One of the things that’s so fascinating about a work of art (and the poems in this book demonstrate this consistently) is the move from intimate detail to an insight into something large like “the human condition.” While the poems don’t shrink from the bleaker side of human experience, one of the things I’m most surprised by is the sense of gratitude I find here. I’m thinking of “At Lamaze” and “The Best Moment of My Life” in particular. What part does gratitude play in your work?
Ed Hirsch, in his preface to my book Reading the Water, called me, among other things, “a poet of praise.” I think that’s true. One of the things that moves me to write is the sheer amazingness of the world and being alive in it. Life is so compellingly wonderful and strange. The odds against any one of us being here are beyond astronomical. We’ve lucked into the chance to experience consciousness. Why not celebrate the fact, and be grateful?
Life is also, of course, nasty, brutal and (even at 100 years) short, not to mention frequently horrible, disgusting, unjust, tedious, and always tragic in the end. But that just makes it more important to be grateful when, where, and about what we can. The “default” position for any moderately intelligent person over the age of about 10 is depression and anger. Adolescents “discover” hypocrisy, unfairness, and heartbreak, and believe that expressing sadness and outrage at these things makes them special. But it takes no unusual intelligence/insight/imagination/awareness to be sad or outraged. Since good poetry should, I think, display unusual intelligence/insight/imagination/awareness, I don’t think that just being bummed out warrants a poem. Talk about “Been there, done that.”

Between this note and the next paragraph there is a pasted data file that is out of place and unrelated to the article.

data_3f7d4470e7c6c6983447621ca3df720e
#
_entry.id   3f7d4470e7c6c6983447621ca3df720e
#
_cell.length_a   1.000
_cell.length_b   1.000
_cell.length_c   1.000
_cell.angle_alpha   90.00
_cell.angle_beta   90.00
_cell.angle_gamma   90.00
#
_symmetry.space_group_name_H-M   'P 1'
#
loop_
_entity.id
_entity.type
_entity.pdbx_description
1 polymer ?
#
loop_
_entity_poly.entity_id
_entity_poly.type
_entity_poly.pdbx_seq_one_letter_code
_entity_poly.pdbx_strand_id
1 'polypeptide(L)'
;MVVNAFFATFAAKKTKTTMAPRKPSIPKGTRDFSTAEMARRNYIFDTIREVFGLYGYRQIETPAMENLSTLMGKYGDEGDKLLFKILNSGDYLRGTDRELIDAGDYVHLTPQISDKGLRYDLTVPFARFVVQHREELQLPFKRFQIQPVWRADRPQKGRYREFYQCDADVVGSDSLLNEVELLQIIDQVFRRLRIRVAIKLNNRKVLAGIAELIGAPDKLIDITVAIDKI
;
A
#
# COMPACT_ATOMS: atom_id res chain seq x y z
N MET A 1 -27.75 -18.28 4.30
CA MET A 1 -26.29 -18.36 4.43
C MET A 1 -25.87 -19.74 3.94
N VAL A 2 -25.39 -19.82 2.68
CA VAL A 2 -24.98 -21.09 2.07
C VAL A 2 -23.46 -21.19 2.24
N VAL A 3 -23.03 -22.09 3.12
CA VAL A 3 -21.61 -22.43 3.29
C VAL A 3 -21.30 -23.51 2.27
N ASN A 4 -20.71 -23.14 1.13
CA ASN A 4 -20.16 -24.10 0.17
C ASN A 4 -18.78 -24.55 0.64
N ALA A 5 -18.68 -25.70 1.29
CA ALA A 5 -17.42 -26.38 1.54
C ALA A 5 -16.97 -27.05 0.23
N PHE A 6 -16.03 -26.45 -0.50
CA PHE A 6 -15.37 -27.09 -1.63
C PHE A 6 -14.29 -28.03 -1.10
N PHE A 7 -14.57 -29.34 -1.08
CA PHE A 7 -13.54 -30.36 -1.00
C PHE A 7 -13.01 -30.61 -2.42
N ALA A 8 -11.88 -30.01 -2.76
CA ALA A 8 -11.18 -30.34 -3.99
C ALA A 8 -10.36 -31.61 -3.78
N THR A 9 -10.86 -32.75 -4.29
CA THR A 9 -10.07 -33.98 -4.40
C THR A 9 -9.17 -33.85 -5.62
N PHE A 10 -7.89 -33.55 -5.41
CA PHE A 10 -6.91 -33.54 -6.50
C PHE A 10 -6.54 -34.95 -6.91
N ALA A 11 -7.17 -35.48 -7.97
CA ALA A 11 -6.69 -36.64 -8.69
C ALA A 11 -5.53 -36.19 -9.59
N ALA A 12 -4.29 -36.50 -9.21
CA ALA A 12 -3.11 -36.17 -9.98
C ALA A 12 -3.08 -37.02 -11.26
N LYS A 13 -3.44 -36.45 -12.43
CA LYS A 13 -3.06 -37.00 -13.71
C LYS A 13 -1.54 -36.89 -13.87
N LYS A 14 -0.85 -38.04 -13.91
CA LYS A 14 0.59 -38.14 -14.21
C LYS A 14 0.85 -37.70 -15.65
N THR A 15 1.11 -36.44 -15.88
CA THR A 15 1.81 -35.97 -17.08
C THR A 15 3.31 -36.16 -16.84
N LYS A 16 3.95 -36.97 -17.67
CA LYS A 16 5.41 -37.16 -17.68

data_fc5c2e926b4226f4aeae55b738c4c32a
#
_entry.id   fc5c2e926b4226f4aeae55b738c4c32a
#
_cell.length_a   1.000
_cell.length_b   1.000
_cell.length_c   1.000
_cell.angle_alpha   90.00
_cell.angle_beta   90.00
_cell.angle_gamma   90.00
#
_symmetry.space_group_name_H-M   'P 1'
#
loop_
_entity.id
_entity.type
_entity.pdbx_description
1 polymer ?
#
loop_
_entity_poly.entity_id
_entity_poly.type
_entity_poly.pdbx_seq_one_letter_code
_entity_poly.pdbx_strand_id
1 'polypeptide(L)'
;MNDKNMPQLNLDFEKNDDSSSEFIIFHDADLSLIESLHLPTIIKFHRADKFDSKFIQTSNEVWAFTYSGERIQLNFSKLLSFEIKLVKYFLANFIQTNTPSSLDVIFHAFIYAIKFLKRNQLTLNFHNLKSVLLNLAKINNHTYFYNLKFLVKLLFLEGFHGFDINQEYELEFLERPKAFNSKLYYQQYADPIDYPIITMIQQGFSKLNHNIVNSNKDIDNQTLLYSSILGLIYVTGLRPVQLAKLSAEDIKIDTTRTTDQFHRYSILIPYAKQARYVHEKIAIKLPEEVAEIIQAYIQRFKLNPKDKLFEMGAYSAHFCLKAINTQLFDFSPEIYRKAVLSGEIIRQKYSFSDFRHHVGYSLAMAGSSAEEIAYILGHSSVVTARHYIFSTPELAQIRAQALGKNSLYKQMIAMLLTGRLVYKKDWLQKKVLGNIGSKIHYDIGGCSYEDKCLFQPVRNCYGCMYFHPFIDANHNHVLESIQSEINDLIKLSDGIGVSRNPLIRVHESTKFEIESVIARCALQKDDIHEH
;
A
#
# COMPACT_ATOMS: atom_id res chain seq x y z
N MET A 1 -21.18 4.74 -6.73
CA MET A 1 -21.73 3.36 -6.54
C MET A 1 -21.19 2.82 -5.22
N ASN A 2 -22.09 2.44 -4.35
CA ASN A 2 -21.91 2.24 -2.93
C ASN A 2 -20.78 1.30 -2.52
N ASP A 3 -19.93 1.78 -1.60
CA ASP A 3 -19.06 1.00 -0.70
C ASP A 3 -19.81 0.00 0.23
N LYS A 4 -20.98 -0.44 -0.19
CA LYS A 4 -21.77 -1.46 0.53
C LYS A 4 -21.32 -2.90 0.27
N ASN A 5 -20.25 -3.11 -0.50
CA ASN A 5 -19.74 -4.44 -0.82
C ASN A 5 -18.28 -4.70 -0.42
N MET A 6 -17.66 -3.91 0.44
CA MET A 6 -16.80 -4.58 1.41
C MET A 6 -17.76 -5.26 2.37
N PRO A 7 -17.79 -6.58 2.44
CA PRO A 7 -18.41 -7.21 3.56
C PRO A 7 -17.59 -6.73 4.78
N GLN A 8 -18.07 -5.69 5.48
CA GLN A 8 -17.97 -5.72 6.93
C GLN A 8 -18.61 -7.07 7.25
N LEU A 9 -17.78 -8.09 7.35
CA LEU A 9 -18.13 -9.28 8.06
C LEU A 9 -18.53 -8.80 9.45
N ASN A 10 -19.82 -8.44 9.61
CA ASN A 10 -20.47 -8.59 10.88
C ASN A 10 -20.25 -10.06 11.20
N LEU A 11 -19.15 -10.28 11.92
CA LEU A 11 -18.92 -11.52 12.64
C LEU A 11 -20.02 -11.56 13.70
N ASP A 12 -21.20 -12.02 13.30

My awareness of the world can’t support a Candide-like optimism, or the sunny disposition of a Polyanna, but I find the pursuit of the positive to be more challenging and more worthy than wallowing in the negative. (Humor, by the way, is an enormous positive—especially in the face of despair.) In “At Lamaze,” the speaker ends by celebrating things that “evolved” people are supposed to despise. He even celebrates the act of complaining. So yes, gratitude plays a big part in my work. I hope it always will.
I’m glad you bring up humor. It seems kind of rare to find it done well in a poem. What Things are Made Of is full of various kinds of humor that work. The poems “Nostalgia’s Not What It Used to Be” and “Jackass: The Viewer” both find the humorous in tension with a kind of “official” language or culture. Do you find humor difficult to write?
I’m glad that the humor in What Things…works for you. Writing well is always hard; but I don’t find humor harder to write than seriousness. It would be hard for me to write without humor. It seems so fundamental to human consciousness—certainly to mine—that to lose it would reduce me to the proverbial one-legged man in an ass-kicking contest.